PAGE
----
CAIRO, Egypt — Tahrir Square is no more, some say.
Egyptian government officials frantically called on designers and engineers last week to quickly build a monument in the square commemorating the “martyrs” who died in Egypt’s 2011 revolution and this year’s military-led uprising that ousted Mohamed Morsi, Egypt’s controversial Islamist president.
What was once the most iconic symbol of popular dissent — a square littered with revolutionary banners and dangling strings where effigies of Mubarak once hung — is now covered in lush green grass and decorative plantings. In the middle of the square is a newly erected stone memorial where a series of steps lead to a podium.
But the monument has been met with disappointment and anger.
“If you want to commemorate the martyrs, at least get rid of the people who killed them,” Alfred Raouf, an engineer and political activist who took part in the 2011 revolution, told The Huffington Post. Raouf added that revolutionary youth were not invited to take part in the monument’s creation. “It’s going to be the Ministry of Interior commemorating the people they killed.”
The monument was built just in time for Tuesday’s anniversary of the clashes on Mohamed Mahmoud, the street where some 40 protesters were killed by police forces during 2011 demonstrations against government brutality. Three more died one year later in clashes on the anniversary. Cairo is now bracing for what could be another bloody anniversary, as opposing groups are set to rally on Tuesday. Anger also surrounds the Muslim Brotherhood’s decision to protest on the anniversary of Mohamed Mahmoud, since protesters say the Islamist group’s leaders failed to support them in 2011.
On Monday, Prime Minister Hazem al-Beblawy laid the foundation stone of the memorial in a ceremony attended by government and political figures. All streets surrounding Tahrir were blocked off by security forces.
Egyptian blogger Zeinobia slammed the memorial as a “cruel irony,” writing that the government was merely trying to whitewash its own deadly actions. “Honestly I feel that the police, army and government fear Mohamed Mahmoud anniversary and what may happen then,” she wrote on her blog. “They do not want anyone to touch Tahrir Square.”
Tahrir’s new memorial isn’t the first controversial monument to be built recently. Rabaa al-Adawiya Mosque, the site of the mass sit-in where over 600 pro-Morsi protesters were killed by security forces in August, now has a huge, abstract sculpture representing the arms of the military and the police protecting an orb — the Egyptian people. While the monument drew some criticism, Tahrir’s shocking makeover takes the cake.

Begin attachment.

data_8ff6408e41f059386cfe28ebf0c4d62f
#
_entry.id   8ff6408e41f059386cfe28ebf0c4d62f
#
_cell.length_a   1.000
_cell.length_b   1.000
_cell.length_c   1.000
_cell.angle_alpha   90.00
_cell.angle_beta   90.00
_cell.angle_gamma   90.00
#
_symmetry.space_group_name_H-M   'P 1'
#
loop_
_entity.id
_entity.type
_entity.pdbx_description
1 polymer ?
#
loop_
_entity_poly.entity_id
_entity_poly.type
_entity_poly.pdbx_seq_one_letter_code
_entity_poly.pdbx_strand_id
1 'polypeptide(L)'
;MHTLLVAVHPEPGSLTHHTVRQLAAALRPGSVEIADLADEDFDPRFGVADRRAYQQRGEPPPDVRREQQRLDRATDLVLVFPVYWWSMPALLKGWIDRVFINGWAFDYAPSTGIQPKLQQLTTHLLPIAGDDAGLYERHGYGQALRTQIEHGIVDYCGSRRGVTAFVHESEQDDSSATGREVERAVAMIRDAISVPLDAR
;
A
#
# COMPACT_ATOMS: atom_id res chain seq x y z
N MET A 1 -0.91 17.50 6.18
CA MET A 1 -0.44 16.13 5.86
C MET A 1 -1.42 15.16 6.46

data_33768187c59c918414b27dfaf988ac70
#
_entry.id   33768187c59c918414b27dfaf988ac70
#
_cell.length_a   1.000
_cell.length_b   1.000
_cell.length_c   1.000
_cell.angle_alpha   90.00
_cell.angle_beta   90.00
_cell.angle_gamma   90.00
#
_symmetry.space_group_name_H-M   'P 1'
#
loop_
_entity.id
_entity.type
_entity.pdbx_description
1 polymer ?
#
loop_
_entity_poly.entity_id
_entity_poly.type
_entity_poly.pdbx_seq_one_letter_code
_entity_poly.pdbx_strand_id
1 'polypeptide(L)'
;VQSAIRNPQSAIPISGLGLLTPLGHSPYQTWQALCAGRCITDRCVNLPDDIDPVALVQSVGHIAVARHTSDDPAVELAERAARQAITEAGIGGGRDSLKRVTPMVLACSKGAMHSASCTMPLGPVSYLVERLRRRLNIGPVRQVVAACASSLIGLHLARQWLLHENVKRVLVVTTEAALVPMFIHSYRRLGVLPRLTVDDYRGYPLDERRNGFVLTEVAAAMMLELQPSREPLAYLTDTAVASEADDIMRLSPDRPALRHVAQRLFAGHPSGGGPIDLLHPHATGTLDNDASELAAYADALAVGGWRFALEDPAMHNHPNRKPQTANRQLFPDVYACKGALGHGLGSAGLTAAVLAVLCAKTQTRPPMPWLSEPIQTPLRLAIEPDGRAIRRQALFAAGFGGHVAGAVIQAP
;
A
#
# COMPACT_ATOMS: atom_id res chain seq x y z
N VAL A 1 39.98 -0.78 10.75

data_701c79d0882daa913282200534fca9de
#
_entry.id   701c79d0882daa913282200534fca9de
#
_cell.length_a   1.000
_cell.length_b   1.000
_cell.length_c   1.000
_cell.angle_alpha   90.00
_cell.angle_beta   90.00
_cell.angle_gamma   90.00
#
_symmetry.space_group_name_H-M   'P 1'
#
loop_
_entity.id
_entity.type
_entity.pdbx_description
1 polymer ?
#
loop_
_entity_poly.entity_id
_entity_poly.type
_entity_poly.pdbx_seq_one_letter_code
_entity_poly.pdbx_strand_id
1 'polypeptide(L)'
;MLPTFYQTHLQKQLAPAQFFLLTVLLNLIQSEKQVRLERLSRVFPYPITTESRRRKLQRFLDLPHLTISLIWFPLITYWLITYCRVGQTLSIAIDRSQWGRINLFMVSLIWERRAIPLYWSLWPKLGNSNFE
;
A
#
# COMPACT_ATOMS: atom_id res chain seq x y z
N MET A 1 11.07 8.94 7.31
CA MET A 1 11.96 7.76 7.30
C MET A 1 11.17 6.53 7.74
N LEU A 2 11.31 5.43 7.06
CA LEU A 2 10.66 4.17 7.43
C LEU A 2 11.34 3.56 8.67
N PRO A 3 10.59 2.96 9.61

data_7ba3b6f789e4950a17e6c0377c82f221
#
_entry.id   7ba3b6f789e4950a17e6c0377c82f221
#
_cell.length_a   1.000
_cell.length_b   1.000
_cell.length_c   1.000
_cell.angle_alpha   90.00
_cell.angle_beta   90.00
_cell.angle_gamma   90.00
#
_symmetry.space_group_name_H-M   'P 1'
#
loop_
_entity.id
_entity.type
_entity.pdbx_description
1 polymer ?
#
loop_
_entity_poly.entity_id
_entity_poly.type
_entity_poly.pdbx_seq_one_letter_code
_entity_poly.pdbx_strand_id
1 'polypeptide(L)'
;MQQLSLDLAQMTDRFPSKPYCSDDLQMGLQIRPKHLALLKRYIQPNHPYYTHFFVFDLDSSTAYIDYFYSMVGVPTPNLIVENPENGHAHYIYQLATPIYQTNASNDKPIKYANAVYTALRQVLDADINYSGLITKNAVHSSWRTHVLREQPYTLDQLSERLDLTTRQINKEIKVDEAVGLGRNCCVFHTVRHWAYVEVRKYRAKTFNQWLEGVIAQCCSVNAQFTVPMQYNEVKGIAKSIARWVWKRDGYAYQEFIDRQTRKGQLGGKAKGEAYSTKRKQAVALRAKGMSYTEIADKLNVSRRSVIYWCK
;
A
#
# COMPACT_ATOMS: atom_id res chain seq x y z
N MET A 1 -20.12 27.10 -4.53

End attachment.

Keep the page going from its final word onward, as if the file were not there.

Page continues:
“I think the construction of such a memorial [should come] when a process of transitional justice, and at least accountability for the crimes of the past three years, is underway,” said Dr. H.A. Hellyer, a nonresident fellow at the Brookings Institution in D.C. and an associate fellow at London’s Royal United Services Institute. “So far, that’s not remotely on the horizon — and the memorial is going to be perceived as a symbolic way of turning the page, but with the wounds very much still open.”
Olfat Mohamed, the mother of one of the protesters killed during the 18-day uprising in 2011, told Egyptian news site Mada Masr that while she hopes tourists who see the monument will remember her son and what he died for, she feels the government has largely forgotten him. Many Egyptians share her sentiment.
Interior Ministry Spokesman Hani Abdel Latif offered the ministry’s condolences to the “martyrs of the revolution” during a televised address on Sunday, but he warned that violence on Tuesday would not be tolerated.
“Tahrir Square right now belongs to the military riding on a wave of hyper-nationalism,” said Ahmed Ghanem, a writer and political activist. “But if I learned anything from the past few years, it’s that if they don’t correct their path, Tahrir will be filled with angry Egyptians again in no time, and the current overlord might become Morsi 2.0.”